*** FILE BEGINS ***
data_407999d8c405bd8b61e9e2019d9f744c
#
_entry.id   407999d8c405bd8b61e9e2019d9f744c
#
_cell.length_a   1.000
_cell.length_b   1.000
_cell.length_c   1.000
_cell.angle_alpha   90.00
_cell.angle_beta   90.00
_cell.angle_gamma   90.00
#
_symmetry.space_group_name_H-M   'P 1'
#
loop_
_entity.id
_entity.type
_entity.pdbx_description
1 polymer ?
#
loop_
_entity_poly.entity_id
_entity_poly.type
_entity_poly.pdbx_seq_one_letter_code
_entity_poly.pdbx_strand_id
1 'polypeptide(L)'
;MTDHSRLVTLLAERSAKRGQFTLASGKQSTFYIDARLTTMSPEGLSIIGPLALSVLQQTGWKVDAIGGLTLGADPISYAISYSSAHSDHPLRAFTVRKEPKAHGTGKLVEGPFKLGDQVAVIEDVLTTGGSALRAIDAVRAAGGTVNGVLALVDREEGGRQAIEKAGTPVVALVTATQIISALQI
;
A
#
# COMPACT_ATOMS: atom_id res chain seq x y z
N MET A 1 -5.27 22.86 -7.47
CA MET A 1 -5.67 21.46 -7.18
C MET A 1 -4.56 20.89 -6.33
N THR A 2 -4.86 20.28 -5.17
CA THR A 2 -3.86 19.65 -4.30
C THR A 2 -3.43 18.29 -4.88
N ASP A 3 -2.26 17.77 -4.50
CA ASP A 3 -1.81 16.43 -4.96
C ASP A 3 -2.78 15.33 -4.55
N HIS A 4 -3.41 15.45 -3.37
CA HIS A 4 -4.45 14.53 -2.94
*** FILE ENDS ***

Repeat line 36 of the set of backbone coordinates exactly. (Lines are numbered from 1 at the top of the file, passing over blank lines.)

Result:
C THR A 2 -3.43 18.29 -4.88